If you’ve visited one of the big box stores to work on a home improvement project, you’ve probably noticed that wood is much more expensive than it used to be. The lumber price chart in 2021 looked more like the chart of a tech stock, as COVID-19 bottlenecks coupled with increased demand created shortages.
The increase in timber prices has directly benefited the largest owner of forest land in North America, Weyerhaeuser (NYSE: WY). As a result, investors could find themselves receiving a nice dividend early next year.
Weyerhaeuser is in great demand for the housing economy
Weyerhaeuser is a real estate investment trust (REIT) that owns, controls or manages nearly 25 million acres of forests in North America. The company is also a manufacturer of wood products primarily used for residential construction. This means that his fortunes will generally go up and down with the housing economy.
Over the past year lumber as a commodity has been on a wild ride, with wholesale prices rising 150% in May before finally returning to more realistic levels in July. Just as oil companies profit from high oil prices, Weyerhaeuser’s profits have been boosted by high lumber prices. In the second quarter, sales increased 93% from a year ago, and earnings before interest, taxes, depreciation and amortization (EBITDA) quadrupled. While revenues have increased with lumber prices, the company’s costs have increased at a much slower rate, meaning that price increases have largely fallen directly to its bottom line.
Although Weyerhaeuser is a REIT, it has a different dividend structure than typical REITs, which are generally required to pass the vast majority of their net income to investors in order to receive their tax benefits. As long as REITs invest primarily in real estate or real estate debt and distribute most of their income as dividends, they are exempt from corporate tax. While triple net lease REITs like Real estate income (NYSE: O) have predictable income streams, Weyerhaeuser does not.
An attractive dividend policy
In order to provide investors with some predictability, Weyerhaeuser changed its dividend policy to one that offers a sustainable quarterly payment throughout the housing cycle and can still be paid during lean years. Once a year, it will pay an additional variable cash dividend, which will ensure shareholders receive 75% to 80% of funds available for distribution (FAD), which is a financial measure the company uses to approximate cash flow. available. It is basically operating cash flow less capital expenses. Note that FAD is not a term used in generally accepted accounting principles (GAAP). It is a company specific term.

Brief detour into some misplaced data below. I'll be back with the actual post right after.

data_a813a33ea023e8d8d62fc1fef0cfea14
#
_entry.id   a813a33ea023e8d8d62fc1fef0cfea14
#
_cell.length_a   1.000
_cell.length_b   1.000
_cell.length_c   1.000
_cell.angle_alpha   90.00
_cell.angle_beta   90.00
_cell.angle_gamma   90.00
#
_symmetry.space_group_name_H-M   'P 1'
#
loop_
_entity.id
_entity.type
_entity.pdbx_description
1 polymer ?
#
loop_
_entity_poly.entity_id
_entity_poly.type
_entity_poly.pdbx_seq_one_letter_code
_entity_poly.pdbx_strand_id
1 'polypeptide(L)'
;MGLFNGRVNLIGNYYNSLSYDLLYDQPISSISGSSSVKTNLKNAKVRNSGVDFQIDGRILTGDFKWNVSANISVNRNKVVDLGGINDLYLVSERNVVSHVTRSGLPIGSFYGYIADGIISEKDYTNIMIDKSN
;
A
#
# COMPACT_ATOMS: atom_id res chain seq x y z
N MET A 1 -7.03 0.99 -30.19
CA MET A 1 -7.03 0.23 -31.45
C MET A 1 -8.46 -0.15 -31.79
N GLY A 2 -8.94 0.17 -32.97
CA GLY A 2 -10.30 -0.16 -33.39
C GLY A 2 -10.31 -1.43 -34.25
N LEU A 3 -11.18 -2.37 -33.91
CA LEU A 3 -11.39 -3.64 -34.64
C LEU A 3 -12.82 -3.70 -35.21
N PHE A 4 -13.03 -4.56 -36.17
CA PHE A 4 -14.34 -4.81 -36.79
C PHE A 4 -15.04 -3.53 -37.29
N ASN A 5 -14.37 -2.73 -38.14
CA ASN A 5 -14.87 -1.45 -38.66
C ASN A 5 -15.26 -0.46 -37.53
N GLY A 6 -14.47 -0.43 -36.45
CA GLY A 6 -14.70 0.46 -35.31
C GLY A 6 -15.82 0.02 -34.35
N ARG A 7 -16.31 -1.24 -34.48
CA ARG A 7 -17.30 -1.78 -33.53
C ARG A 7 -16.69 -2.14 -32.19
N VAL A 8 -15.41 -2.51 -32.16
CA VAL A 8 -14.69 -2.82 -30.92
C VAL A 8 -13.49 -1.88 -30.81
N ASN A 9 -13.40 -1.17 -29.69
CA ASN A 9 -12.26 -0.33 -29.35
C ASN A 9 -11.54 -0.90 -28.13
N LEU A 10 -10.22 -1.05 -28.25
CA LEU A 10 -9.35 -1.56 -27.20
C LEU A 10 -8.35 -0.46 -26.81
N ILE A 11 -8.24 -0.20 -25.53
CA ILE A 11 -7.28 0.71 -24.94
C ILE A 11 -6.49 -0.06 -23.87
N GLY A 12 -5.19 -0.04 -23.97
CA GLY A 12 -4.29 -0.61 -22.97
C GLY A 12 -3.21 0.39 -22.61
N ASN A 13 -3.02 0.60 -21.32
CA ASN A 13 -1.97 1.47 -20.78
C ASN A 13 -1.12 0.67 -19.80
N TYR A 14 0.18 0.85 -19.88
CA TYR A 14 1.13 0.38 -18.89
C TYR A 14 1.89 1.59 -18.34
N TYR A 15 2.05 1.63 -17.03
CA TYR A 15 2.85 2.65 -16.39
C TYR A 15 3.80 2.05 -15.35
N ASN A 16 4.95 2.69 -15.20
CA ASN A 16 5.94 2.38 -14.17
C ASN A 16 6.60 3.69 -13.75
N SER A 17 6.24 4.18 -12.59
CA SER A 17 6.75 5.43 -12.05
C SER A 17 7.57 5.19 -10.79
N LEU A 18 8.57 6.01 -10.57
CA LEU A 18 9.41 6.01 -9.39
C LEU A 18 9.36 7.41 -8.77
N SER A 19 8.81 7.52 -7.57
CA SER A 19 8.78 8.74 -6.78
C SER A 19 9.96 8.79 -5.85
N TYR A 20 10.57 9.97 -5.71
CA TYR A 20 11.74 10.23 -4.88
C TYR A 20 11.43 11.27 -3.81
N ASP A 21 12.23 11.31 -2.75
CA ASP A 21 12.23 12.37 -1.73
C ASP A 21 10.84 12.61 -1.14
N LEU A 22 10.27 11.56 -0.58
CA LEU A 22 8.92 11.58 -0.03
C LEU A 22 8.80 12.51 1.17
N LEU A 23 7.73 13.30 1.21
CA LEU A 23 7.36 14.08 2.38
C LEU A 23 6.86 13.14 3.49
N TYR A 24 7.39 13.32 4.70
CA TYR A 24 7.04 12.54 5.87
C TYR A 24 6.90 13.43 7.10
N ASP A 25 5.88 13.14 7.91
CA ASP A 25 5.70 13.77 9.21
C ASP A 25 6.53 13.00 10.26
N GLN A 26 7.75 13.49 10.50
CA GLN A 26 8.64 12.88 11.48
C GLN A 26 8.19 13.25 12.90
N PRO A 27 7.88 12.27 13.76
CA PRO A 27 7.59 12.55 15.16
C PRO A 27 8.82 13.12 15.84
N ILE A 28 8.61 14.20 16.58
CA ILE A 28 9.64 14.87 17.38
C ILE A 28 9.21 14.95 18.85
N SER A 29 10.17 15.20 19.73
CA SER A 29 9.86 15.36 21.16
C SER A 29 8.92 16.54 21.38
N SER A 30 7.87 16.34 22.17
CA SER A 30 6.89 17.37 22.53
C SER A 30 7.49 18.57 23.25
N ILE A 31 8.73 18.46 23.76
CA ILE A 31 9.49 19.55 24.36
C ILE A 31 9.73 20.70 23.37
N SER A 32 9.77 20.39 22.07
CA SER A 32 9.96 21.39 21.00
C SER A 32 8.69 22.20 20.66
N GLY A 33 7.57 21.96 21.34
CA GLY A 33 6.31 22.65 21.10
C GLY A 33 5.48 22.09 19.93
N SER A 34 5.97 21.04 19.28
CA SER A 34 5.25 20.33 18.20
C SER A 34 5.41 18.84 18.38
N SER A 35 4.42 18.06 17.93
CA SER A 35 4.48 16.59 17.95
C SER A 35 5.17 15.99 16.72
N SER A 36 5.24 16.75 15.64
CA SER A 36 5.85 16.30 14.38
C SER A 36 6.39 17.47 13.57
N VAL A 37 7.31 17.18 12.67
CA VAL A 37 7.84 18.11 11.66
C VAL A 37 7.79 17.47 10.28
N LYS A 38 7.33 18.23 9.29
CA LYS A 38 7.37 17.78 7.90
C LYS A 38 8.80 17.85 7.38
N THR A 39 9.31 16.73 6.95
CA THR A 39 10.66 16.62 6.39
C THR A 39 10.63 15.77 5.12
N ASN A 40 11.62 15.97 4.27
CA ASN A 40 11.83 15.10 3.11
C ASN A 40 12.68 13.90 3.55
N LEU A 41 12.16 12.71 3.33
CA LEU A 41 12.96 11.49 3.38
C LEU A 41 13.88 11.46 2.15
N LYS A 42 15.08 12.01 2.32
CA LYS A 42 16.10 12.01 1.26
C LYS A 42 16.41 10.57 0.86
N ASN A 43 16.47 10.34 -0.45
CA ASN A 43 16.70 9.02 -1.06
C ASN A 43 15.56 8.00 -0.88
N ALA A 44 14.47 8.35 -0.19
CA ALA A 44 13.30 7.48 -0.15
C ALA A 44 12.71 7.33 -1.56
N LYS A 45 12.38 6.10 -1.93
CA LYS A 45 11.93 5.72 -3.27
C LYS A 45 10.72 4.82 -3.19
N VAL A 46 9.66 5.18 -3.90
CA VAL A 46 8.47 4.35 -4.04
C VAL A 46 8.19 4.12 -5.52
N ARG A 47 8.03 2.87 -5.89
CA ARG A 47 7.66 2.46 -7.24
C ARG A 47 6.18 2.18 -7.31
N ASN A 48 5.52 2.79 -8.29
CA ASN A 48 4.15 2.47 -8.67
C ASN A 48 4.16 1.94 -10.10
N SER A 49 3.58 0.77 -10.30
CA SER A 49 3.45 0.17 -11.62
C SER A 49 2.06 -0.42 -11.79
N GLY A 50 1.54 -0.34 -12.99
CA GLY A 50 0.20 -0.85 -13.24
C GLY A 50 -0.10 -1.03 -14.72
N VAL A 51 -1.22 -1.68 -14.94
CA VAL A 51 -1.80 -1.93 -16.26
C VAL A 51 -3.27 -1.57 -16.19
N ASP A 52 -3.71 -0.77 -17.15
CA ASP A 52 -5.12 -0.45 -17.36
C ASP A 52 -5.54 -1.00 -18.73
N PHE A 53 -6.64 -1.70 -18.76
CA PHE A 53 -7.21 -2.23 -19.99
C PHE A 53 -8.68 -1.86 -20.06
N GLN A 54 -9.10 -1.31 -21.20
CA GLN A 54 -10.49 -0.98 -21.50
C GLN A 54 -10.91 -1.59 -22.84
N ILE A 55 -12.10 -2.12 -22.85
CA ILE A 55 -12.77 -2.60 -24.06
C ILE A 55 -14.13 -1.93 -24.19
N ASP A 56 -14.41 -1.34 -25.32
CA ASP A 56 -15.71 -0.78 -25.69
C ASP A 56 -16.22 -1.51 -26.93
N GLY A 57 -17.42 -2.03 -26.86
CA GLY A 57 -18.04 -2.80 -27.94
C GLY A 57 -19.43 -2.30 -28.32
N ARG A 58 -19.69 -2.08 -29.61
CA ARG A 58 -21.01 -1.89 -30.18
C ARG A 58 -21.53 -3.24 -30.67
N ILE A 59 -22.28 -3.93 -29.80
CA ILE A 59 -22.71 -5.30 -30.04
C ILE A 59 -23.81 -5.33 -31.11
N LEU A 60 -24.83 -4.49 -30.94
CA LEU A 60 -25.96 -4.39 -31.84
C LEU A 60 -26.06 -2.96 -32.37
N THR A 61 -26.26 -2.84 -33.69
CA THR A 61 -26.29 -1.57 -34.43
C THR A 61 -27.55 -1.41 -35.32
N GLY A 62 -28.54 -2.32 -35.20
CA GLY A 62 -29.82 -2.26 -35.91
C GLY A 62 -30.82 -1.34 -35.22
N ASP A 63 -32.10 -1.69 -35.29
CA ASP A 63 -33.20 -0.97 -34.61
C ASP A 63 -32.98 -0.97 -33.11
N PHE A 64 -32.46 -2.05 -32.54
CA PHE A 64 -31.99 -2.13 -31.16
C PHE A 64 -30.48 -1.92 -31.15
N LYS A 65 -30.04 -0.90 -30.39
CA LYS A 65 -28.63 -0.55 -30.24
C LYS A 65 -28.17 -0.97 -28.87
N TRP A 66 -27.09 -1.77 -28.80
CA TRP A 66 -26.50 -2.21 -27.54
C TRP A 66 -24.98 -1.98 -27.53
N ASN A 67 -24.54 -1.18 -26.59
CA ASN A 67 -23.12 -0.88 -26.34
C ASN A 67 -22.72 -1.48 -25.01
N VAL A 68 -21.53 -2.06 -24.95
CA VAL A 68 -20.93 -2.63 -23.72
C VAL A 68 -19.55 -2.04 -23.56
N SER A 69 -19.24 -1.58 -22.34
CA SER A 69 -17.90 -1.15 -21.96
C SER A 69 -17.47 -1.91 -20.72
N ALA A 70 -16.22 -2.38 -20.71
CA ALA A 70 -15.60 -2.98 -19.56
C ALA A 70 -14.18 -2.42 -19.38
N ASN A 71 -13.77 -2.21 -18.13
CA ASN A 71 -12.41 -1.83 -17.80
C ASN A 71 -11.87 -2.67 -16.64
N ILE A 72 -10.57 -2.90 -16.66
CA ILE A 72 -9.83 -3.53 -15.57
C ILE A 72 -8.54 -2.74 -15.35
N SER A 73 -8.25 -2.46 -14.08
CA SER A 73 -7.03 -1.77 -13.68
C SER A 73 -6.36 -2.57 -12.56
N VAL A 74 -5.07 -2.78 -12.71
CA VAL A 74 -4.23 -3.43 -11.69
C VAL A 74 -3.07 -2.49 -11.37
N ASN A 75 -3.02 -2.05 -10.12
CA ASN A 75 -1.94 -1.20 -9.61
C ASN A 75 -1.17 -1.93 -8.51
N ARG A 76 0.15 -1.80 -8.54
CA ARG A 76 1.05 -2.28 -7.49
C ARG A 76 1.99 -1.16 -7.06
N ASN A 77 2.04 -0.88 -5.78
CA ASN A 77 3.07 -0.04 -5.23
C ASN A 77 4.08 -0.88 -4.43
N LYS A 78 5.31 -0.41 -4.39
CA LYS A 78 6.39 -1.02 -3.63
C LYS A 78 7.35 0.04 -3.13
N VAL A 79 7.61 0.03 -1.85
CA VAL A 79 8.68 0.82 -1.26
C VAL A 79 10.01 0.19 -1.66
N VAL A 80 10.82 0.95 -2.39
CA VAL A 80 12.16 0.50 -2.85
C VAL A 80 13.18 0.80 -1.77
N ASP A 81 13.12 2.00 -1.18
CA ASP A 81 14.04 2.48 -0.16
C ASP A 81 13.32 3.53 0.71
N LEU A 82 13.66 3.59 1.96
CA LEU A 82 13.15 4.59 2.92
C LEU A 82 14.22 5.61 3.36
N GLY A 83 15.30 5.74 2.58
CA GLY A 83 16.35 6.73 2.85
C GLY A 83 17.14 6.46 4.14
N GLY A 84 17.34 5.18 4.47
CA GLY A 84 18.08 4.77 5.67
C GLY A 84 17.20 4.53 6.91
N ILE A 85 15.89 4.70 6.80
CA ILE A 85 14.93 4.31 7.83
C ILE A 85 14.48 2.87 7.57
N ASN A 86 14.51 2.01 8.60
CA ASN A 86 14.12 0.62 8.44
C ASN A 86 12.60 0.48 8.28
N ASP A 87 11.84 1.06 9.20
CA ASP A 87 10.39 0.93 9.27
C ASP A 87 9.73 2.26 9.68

So far this year, Weyerhaeuser has earned $ 1.9 billion in funds available for distribution. Its normal quarterly dividend of $ 0.17 per share (or $ 0.68 per year) works out to about $ 511 million if you multiply $ 0.68 by the 751 million shares outstanding. If the company plans to distribute 75% of its ADF, that means shareholders are expected to get around $ 1.4 billion based on the first six months of the year. Subtract the cost of the quarterly dividend and shareholders envision a special dividend of at least $ 1.20 per share, and the company still has the second half of the year to work.
As lumber prices have returned to a level closer to normal, Weyerhaeuser shareholders shouldn’t expect six more months like the first half of the year. In presenting the company’s results, he indicated that the third quarter would be weaker than the second quarter blowout. That said, between the variable dividend (which will be paid in early 2022) and the quarterly dividend, investors are likely to receive at least $ 2 per share, giving the company a dividend yield of 5.9%, which is much better than its “title” yield of 2%.
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